Chinese stocks have been lackluster performers, at best, as China's economic growth has slowed from its breakneck pace in the past two years. But at least one is signaling a recovery: Sohu.com (SOHU), China's second-largest Internet portal and a well-known brand both in that country and the U.S.
Sohu, which trades on Nasdaq, has edged up from 37 a share on Jan. 15 to 46 on Feb. 10. The stock is still well below its 52-week high of 91.26, reached on June 5, 2008. But over the next six months Sohu could hit 64, says analyst Ian Gibson of Zacks Investment Research, who rates Sohu a buy based on its better-than-expected fourth-quarter earnings and its lineup of new online games. These games will "drive meaningful growth in late 2009 and 2010," says Gibson. In addition to games, media and search portal Soho provides an array of other online offerings, primarily in China, including brand ads, news, search, e-mail, and wireless messaging, as well as paid listings in its own search directory.
Gibson is encouraged by Sohu's growing cash hoard, which totaled $315.4 million at the end of the fourth quarter, up from $279 million in the third quarter, as well as its debt-free balance sheet. The company also impressed investors when it posted strong margins and record profits and revenues in the fourth quarter for the sixth consecutive quarter.Boost from Olympics
Sohu's current stock price doesn't reflect the company's full intrinsic value, says Gibson. He concedes that concerns remain over weak advertising spending and China's sluggish macroeconomic outlook in 2009. But the stock already reflects those worries, he adds.
The 2008 Beijing Olympics enhanced Sohu's Internet portal position and attracted new users along with major advertisers, notes Gibson. Overall, Internet usage in China has kept booming even after the Olympics. "We expect such increased Internet usage to drive strongly its profit growth over the next few years," says the analyst.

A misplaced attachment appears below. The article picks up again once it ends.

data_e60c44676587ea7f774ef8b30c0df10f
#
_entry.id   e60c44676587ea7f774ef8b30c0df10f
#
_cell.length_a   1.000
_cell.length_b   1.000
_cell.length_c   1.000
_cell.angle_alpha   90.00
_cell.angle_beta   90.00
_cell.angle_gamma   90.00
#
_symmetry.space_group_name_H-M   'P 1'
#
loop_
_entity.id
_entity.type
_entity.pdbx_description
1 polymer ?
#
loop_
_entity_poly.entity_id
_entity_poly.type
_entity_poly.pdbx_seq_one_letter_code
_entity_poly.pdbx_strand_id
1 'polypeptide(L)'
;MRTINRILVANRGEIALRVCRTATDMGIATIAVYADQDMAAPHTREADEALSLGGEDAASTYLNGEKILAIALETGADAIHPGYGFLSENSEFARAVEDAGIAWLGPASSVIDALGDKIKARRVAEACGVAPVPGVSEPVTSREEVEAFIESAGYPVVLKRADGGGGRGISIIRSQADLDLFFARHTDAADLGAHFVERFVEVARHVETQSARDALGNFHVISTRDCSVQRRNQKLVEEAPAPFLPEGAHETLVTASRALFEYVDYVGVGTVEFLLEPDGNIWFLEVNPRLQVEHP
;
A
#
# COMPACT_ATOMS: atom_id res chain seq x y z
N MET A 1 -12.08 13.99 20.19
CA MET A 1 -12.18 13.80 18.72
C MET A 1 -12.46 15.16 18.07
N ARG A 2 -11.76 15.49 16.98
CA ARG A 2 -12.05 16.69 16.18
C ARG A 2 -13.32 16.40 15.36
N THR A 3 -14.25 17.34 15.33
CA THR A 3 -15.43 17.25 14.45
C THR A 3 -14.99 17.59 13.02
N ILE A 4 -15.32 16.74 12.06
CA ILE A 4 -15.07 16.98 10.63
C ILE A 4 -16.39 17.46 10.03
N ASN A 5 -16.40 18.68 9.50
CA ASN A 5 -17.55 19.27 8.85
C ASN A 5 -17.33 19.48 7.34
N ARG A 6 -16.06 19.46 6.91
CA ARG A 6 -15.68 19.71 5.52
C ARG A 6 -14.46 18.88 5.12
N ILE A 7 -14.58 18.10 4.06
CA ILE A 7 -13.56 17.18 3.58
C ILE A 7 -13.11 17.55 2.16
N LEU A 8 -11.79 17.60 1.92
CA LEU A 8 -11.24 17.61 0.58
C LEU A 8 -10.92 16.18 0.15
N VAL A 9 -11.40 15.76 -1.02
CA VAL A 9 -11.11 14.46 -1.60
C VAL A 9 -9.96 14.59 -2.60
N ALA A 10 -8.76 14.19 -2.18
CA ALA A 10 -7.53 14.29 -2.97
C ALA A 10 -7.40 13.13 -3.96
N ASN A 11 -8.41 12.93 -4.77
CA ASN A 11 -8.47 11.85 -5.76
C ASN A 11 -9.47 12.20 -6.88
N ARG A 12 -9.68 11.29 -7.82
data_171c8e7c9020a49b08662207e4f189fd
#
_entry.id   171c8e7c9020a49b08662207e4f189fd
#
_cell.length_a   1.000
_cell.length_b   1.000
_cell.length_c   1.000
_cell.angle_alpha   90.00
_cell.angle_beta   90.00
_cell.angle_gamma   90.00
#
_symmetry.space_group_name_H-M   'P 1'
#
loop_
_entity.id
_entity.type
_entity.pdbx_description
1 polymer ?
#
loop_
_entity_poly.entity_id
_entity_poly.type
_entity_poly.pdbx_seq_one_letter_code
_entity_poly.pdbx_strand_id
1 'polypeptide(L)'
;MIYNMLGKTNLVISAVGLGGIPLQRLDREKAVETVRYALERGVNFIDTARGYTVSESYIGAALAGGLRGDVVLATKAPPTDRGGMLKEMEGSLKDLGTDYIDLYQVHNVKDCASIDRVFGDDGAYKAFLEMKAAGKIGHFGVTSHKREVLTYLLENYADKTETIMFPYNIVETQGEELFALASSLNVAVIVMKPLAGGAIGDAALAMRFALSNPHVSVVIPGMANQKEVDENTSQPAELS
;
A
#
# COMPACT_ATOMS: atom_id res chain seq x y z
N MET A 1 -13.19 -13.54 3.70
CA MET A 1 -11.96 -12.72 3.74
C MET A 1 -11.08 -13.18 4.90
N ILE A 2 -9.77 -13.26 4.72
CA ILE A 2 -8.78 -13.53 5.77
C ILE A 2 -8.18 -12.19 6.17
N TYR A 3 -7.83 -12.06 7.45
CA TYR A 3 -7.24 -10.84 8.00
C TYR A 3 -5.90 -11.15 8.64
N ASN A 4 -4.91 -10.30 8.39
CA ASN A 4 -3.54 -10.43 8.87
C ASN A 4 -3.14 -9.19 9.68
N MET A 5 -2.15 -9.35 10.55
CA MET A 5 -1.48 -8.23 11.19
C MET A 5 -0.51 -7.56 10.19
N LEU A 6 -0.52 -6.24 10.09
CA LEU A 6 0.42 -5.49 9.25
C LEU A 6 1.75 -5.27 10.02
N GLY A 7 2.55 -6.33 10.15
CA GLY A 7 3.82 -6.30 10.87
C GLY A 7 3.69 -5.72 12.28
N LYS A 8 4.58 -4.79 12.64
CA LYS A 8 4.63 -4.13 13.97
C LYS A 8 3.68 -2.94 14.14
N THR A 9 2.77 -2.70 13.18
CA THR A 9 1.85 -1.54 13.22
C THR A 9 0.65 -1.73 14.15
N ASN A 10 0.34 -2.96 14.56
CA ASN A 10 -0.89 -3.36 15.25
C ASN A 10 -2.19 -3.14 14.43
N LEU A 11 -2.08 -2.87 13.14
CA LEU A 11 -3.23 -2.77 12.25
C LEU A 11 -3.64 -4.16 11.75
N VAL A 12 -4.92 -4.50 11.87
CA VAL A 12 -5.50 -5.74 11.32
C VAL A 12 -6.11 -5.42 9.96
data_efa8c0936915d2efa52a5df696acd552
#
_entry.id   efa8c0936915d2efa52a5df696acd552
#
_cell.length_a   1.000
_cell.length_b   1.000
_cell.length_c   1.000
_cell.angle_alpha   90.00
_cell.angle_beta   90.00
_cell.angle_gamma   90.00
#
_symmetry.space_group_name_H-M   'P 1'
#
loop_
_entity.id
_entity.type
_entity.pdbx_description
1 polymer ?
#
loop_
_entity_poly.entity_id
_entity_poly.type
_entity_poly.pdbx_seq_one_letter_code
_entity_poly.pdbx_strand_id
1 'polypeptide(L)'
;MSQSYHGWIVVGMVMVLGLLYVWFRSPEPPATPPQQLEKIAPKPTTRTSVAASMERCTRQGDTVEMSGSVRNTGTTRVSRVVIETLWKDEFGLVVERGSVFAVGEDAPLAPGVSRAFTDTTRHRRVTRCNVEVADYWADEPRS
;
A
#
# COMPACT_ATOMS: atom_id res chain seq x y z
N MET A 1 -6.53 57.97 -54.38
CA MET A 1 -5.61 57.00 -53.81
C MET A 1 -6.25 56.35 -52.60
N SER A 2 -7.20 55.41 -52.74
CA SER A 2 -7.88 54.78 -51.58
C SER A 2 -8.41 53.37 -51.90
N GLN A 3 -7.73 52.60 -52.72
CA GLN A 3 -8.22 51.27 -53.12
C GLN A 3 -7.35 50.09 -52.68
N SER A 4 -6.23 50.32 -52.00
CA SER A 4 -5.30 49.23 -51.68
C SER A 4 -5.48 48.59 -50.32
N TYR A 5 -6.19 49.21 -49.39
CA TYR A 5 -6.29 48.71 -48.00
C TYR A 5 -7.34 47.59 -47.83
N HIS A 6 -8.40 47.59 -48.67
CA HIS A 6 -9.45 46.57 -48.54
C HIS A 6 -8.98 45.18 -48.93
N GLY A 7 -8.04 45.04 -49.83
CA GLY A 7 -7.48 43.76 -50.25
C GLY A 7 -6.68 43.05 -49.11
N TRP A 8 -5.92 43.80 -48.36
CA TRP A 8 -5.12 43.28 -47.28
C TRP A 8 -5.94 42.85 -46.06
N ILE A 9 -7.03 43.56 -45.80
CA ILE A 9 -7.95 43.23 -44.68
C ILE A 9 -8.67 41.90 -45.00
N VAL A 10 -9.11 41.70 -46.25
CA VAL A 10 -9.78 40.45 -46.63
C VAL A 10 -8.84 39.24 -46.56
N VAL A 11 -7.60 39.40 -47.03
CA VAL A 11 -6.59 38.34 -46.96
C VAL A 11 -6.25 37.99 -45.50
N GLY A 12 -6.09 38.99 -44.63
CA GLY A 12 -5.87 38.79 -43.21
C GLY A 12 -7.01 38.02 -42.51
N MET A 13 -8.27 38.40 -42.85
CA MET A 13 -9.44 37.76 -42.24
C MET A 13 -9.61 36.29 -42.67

Sohu has increased its revenues at a yearly growth rate of 38.8% since 2003, notes Gibson. Revenues are helped by the popularity of Sohu's online games, especially its "Tian Long Ba Bu" and "Blade Online." The company's pipeline of new online games, he says, remains robust and is expected to drive sales and earnings growth significantly through 2010.
For the first quarter of 2009, Sohu expects sales to climb to a range of $111.5 million to $115.5 million, up from $89 million in the first period of 2008. For all of 2009, Gibson expects revenues to advance to $567 million, up from 2008's $429.1 million. He forecasts earnings of $5.50 a share and $6.24 in 2009, up from 2008's $4.29.
There was a "wow" factor in the company's projected 21% jump in brand ads for the first quarter of 2009, says analyst James Lee of investment firm Sterne, Agee & Leach , who rates the stock a buy. That's in contrast to Sterne Agee's estimate of a 15% to 20% jump in such ads. Specifically, Sohu seems encouraged by developments in the auto sector, says Lee, where estimates call for a 30% rise in revenues thanks in part to the Chinese government's stimulus program. Another plus for Sohu, says Lee, is China's $3 billion online gaming industry, which spends most of its ad budget online.Big Investors Load Up
Investing in Chinese stocks could be a risky experience for individual investors, especially in small-cap or little-known companies. It is much less so for companies like Sohu, which provides information to investors on a regular basis because it trades in the U.S.
U.S. institutional advertisers haven't been shy in loading up on Sohu shares. Fidelity Management , for one, has accumulated a stake of 10% as of Dec. 31, 2008, and Ziff Asset Management holds a 7.46% interest as of the same date. Vanguard Group owns a 3.64% position.
U.S.-based analysts who track Sohu also have been upbeat on the stock. Of the 18 Wall Street analysts who follow Sohu, 13 rate it a buy and five peg it a hold. None recommend selling the stock.
While the global economic slowdown plays out, American investors may not rush back into the Chinese stock market. But right now, Sohu is one of the more undervalued and attractive plays among U.S.-traded Chinese stocks.
Unless otherwise noted, neither the sources cited in Gene Marcial's Stock Picks nor their firms hold positions in the stocks under discussion. Similarly, they have no investment banking or other financial relationships with them.